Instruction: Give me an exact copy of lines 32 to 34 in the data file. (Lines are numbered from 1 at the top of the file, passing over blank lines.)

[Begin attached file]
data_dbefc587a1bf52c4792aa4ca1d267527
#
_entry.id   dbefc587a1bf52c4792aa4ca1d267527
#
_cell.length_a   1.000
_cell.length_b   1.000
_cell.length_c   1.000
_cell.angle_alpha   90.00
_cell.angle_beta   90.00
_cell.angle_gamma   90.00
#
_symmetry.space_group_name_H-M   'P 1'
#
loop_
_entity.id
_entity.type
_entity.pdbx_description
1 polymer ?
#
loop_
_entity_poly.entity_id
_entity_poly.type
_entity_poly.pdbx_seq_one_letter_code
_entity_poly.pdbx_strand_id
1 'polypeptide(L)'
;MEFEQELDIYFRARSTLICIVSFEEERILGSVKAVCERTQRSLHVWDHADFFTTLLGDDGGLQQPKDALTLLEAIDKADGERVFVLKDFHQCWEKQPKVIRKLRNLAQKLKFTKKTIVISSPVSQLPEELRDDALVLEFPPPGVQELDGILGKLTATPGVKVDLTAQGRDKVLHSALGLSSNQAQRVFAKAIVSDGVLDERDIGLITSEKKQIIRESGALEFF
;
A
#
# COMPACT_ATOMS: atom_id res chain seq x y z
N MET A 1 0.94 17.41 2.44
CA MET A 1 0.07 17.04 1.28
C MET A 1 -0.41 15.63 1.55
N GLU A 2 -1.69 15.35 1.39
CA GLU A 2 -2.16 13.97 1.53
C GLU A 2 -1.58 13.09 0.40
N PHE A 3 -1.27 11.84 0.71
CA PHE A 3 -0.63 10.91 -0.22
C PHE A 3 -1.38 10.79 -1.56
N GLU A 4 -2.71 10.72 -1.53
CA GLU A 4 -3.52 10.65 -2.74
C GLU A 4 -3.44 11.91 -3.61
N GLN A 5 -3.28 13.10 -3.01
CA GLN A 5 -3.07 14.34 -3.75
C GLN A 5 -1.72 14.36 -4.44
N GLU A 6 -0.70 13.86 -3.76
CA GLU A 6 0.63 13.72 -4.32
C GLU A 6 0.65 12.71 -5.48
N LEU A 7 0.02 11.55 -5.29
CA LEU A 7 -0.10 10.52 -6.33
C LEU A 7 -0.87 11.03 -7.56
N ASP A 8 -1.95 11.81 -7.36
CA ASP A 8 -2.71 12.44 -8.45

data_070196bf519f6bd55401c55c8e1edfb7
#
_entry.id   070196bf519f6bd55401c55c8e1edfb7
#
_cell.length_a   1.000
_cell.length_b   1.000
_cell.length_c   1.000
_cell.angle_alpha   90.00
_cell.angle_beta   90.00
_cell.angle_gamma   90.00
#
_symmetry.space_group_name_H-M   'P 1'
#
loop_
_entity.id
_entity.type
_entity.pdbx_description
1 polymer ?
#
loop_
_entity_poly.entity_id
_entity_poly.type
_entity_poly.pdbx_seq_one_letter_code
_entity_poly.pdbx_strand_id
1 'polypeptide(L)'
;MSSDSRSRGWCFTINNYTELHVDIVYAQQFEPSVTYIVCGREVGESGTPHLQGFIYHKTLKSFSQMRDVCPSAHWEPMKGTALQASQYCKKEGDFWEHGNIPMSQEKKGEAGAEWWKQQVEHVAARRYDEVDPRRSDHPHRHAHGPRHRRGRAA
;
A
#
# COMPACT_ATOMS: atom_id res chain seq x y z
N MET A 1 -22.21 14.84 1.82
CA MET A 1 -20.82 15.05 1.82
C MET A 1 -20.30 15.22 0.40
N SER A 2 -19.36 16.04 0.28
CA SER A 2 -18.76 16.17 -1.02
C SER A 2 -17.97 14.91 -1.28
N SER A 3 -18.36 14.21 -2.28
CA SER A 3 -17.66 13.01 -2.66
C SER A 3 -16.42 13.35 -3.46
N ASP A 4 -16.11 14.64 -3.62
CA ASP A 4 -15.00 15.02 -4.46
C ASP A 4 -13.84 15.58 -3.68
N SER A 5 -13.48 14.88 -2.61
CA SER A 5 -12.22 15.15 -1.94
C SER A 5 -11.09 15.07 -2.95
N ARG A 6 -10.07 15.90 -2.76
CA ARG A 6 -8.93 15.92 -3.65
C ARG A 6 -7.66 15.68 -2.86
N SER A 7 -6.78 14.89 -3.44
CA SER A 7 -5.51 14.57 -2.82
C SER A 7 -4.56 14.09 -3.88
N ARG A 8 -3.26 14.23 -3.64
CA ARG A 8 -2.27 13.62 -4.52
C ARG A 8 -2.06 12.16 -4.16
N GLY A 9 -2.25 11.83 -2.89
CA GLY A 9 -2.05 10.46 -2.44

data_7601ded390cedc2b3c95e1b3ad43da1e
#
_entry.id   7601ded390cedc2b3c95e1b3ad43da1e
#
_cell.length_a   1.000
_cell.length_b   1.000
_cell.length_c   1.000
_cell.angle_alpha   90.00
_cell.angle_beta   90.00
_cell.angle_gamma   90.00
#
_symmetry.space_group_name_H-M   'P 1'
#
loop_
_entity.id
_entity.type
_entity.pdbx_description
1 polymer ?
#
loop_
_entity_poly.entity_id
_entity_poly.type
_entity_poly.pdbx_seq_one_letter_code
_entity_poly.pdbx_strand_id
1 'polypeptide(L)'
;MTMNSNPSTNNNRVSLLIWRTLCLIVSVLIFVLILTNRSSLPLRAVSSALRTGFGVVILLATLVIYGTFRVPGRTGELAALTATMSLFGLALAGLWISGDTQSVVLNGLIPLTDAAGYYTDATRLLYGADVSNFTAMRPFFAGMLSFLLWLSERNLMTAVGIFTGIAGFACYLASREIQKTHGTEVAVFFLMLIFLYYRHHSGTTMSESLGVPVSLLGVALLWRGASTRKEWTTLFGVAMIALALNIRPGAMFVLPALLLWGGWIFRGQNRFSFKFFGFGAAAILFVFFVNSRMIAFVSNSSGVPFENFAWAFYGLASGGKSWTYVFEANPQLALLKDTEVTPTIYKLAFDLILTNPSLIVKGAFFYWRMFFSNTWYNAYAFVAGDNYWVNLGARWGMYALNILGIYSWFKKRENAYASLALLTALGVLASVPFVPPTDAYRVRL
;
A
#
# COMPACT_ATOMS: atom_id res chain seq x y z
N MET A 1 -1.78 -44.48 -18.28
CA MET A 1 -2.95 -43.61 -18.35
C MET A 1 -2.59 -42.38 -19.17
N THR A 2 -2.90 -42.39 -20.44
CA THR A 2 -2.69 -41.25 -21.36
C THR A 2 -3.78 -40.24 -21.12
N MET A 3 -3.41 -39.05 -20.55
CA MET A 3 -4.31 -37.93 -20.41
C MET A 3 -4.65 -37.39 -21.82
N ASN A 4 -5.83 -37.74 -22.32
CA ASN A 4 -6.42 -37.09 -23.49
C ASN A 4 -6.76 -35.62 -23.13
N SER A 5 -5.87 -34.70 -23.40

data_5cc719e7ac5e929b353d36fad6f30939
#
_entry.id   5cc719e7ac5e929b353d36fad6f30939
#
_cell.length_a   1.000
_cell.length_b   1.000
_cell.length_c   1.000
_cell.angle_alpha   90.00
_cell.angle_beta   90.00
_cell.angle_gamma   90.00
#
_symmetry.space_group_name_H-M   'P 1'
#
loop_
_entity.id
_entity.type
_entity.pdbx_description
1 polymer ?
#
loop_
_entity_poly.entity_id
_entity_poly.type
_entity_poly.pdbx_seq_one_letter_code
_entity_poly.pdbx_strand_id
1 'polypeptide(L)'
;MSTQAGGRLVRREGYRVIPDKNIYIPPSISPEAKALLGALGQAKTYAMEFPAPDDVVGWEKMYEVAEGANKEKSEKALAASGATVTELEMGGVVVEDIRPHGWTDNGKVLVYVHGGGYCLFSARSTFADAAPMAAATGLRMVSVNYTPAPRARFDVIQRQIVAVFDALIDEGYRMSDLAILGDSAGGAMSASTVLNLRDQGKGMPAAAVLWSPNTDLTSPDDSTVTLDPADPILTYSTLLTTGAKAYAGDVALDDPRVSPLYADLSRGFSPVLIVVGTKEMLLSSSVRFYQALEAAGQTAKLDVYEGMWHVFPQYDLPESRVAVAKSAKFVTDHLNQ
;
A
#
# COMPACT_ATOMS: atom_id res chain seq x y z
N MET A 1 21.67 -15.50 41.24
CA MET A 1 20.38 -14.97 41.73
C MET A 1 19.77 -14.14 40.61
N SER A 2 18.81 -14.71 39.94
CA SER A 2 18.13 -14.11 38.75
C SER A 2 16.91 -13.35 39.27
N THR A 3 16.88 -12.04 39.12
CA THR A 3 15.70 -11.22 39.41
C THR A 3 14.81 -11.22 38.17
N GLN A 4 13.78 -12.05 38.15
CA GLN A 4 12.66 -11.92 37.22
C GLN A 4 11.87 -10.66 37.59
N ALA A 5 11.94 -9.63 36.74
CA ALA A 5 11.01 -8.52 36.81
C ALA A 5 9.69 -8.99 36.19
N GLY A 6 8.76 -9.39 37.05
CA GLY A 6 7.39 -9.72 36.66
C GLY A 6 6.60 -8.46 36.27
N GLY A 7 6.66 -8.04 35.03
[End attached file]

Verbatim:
CA MET A 1 0.07 17.04 1.28
C MET A 1 -0.41 15.63 1.55
N GLU A 2 -1.69 15.35 1.39